Ten years and two wars later, Waldman’s novel, The Submission, tells the story of a nation struggling to affirm the principles that extremists love to hate. The Submission speaks to the morals of a people whose pluralism, tolerance, and understanding were pushed to the brink of collapse by attackers whose main objective was to make the country whose ideology they hate destroy itself from within.

Wednesday, September 26, 2012


my palms feel the power of
your breath expanding the sea of
your hips, exhale rippling
your skin like a flying carpet
I cannot feel
your hear in this prayer circle -
does it flex freely
pulsing in harmonics
of breath frequency?
does it radiate,
a healing sun within you?
does it sit in you, neutral,
the waves of breath opening, closing
like sound and light, little changed by
an obstacle in a reflecting pool?
or like mine, does it weigh deeply
in the field of your breath,
absorbing, deadening,
a heat sink wicking away spirit?
bring with me the void
the abscess of dark energy that
burdens us both

this is my prayer

Let me breathe every moment of my pain.
For breath is Godding, and God
Flows even in black holes.

Help me to distinguish between
My ebullient breath,
The diffracting stones,
The absorbing wounds.

Give me wisdom to feel joy
Coursing through me as breath-spirit
And to find suffering's
Event horizon.

May I grow to share breath through our touch.
May I become strong in being Godded,
That, with time, the power of abnegation will change.

the power of abnegation

the power of




this too is breath

Wednesday, September 19, 2012

Shabbat Tryptich 3

The people knew I would offer my sweet voice
sending our prayers above the currents
wafting heavenward faster than airl
those chosen would grind on, voiced
wobbling in leaden braces, bearing the liturgy like sackcloth.
cain, you got a bad rap.
Would that I could stride in like a doctor, lawyer, or banker
with first fruits of lucre, smoke rising straight heavenward.
Cain offered the strength of his own sinews,
the sacrifice found no favor
I the grace of my own voice
the sacrifice found no favor
God sent an enormous mantis,
wings chartreuse, silky in the spotlight.
swirling in my music, she spun to me
alighted on my cheek.
the offering found favor
I must remember to pray before insects

Shabbat Tryptich 2

I offered the only offering that I have to bring
I offered my voice,not
as a timely man, his-is-good-as-any-man's voice,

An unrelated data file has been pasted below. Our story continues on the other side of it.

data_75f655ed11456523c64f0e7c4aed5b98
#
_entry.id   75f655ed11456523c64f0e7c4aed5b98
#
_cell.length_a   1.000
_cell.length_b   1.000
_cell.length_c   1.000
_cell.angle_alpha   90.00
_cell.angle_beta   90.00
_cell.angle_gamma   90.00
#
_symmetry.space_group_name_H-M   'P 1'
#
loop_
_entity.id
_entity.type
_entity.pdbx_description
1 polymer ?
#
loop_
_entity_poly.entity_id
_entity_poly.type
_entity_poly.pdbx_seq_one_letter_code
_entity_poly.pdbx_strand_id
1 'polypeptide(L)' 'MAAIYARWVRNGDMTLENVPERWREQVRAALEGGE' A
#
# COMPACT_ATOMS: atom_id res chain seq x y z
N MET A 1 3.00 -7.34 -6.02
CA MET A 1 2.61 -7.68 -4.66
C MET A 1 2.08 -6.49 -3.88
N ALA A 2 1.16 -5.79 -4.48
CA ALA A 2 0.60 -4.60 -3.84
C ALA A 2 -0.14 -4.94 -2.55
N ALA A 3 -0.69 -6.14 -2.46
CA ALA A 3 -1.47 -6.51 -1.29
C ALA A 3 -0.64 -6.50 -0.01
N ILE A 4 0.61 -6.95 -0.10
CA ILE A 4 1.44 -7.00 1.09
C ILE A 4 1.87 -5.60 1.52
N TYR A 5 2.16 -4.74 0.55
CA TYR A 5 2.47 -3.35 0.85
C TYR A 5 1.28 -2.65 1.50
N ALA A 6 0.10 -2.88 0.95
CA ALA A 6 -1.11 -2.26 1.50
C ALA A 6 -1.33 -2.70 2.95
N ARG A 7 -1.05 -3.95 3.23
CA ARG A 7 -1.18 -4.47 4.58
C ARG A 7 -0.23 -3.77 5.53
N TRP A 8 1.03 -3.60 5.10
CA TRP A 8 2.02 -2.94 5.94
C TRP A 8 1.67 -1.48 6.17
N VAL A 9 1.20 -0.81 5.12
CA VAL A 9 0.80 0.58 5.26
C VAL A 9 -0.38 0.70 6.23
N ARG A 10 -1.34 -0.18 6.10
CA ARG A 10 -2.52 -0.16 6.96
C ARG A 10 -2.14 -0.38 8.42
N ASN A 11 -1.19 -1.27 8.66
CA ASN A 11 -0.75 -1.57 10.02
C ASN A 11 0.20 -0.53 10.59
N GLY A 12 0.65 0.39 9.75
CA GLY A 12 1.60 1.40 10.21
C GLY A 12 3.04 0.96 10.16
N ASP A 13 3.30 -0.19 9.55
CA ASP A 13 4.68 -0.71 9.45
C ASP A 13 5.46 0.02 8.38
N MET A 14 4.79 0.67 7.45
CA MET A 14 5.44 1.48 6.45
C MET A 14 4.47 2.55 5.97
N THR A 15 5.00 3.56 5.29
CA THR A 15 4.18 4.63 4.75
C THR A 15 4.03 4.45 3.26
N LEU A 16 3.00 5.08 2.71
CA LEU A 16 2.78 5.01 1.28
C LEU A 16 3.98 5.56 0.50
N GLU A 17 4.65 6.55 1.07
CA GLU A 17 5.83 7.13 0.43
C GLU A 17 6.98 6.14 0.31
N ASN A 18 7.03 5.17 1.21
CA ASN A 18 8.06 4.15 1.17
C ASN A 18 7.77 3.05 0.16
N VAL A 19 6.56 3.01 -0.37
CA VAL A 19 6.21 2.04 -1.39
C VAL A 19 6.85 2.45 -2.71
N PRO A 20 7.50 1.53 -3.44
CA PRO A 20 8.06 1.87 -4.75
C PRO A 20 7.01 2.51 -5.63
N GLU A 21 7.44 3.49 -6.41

a not as good as a woman's voice
but a voice
brings tears to lovers at the huppah,
turns hearts inward in due season
upward just on rime
cut through steel to carry messages,
cut steel hearts to carry pain
a voice that honors the words it shapes
but the offer was not accepted
but the offering was not accepted
Cain, you got a bad rap
your offering was not accepted,
though you brought your best,
but though you offered the fattest lambs
you sacrifice was not accepted.
Our sacrifice was not accepted

Shabbat Tryptich I

I advanced into the silence
to commune with God.
I did not see God I saw Iris.
Or better, spire of iris, violet on cream satin.
Rise spire of violet, seeds of plum
carry my mute soul to these plum eyes,
when gazed upon, by yours, fulfilled.

Friday, August 17, 2012

salting the hibiscus

you died on me
like Rachel on the path to Efrat
though I plantedfedwateredweeded
though my blood watered your soil

you died on me
abandoning the torments
I alone will stare out of
glass stained blue with sorrow

as I walk your gravesite I
sprinkle salt then I pour
I pour salt so that I may never plant
never forget

how I loved you
how I grieved
my grief is your
life eternal

Saturday, July 28, 2012

Silver and Fools' Gold

Toes on Schuylkill grass
Never by gravity drawn
to angles. Nor the perfect cleft between
tan calf muscles, bouncing satin thighs
hidden only at the seat
of a feeling barely known.
tied t-shirt scarcely hides
arched objects of desire.
How she might have discovered the flames
of love and passion intertwined
on these shores at night in my arms!
once I was the initiant
but I have eyes that see not,
but I have lips that kiss not,

Air flies through shoes fly through
currents of air on the Wissahickon
as the flight of athlete's legs ripple
through the course in Chestnut Hill.
Toned buttocks endless churning
salmon jogbra all revealing
once I would run backward with you
to admire your womanhood
even as I inspired the athlete.
But I have eyes that see not,
I have ears that hear not,
I have gonads that lie still
as dust in a season
of loss and death.

from the parked Lexus a toned leg and thigh
pulls yet another athlete to the current.
hints of cellulite, a scar
attests to the love you once felt.
with joy you doff the shirt and shorts,
casting a red towel on your favorite patch
The anointing oil would fuel my passion
as I made love to a woman twice my age
collapsing in run-sweat and pheromones
after an evening run in Cleveland
you glance at my memory.
your breasts quiver, hinting at
feeling. But my eyes see not.
my ears hear not.
my heart - I remember -
is is a stone that I feel?
an idol of silver and fool's gold?

Sunday, May 27, 2012